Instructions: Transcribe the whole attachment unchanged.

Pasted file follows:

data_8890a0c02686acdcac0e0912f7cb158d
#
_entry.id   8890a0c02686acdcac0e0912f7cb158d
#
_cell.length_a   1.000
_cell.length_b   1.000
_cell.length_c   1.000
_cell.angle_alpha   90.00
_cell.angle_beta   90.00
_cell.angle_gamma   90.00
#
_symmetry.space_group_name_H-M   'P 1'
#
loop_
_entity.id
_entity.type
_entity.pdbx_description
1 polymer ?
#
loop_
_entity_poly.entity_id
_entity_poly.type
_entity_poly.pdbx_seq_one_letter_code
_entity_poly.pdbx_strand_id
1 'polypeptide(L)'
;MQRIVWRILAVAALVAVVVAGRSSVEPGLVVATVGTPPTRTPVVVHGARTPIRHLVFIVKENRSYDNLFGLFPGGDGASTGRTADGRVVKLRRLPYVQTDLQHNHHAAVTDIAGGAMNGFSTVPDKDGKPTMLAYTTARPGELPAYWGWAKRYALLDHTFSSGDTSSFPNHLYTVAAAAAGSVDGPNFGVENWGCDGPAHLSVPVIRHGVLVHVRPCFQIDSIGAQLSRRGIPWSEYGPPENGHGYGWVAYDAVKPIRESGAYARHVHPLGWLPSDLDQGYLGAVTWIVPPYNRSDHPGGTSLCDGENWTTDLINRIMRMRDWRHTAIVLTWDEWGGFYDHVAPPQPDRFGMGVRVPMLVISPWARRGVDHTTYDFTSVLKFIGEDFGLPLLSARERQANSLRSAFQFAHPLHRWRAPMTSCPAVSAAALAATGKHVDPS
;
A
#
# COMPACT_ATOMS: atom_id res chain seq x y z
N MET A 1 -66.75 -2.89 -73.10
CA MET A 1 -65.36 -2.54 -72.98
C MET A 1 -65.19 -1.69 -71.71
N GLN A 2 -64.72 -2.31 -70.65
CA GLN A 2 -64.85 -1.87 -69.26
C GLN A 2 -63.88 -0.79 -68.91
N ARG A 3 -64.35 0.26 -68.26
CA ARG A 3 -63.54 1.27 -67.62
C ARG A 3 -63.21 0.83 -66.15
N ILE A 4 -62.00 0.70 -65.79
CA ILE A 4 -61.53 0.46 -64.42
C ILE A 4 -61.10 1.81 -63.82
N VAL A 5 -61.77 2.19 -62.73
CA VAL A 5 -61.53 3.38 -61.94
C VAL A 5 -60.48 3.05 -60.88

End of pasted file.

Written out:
data_8890a0c02686acdcac0e0912f7cb158d
#
_entry.id   8890a0c02686acdcac0e0912f7cb158d
#
_cell.length_a   1.000
_cell.length_b   1.000
_cell.length_c   1.000
_cell.angle_alpha   90.00
_cell.angle_beta   90.00
_cell.angle_gamma   90.00
#
_symmetry.space_group_name_H-M   'P 1'
#
loop_
_entity.id
_entity.type
_entity.pdbx_description
1 polymer ?
#
loop_
_entity_poly.entity_id
_entity_poly.type
_entity_poly.pdbx_seq_one_letter_code
_entity_poly.pdbx_strand_id
1 'polypeptide(L)'
;MQRIVWRILAVAALVAVVVAGRSSVEPGLVVATVGTPPTRTPVVVHGARTPIRHLVFIVKENRSYDNLFGLFPGGDGASTGRTADGRVVKLRRLPYVQTDLQHNHHAAVTDIAGGAMNGFSTVPDKDGKPTMLAYTTARPGELPAYWGWAKRYALLDHTFSSGDTSSFPNHLYTVAAAAAGSVDGPNFGVENWGCDGPAHLSVPVIRHGVLVHVRPCFQIDSIGAQLSRRGIPWSEYGPPENGHGYGWVAYDAVKPIRESGAYARHVHPLGWLPSDLDQGYLGAVTWIVPPYNRSDHPGGTSLCDGENWTTDLINRIMRMRDWRHTAIVLTWDEWGGFYDHVAPPQPDRFGMGVRVPMLVISPWARRGVDHTTYDFTSVLKFIGEDFGLPLLSARERQANSLRSAFQFAHPLHRWRAPMTSCPAVSAAALAATGKHVDPS
;
A
#
# COMPACT_ATOMS: atom_id res chain seq x y z
N MET A 1 -66.75 -2.89 -73.10
CA MET A 1 -65.36 -2.54 -72.98
C MET A 1 -65.19 -1.69 -71.71
N GLN A 2 -64.72 -2.31 -70.65
CA GLN A 2 -64.85 -1.87 -69.26
C GLN A 2 -63.88 -0.79 -68.91
N ARG A 3 -64.35 0.26 -68.26
CA ARG A 3 -63.54 1.27 -67.62
C ARG A 3 -63.21 0.83 -66.15
N ILE A 4 -62.00 0.70 -65.79
CA ILE A 4 -61.53 0.46 -64.42
C ILE A 4 -61.10 1.81 -63.82
N VAL A 5 -61.77 2.19 -62.73
CA VAL A 5 -61.53 3.38 -61.94
C VAL A 5 -60.48 3.05 -60.88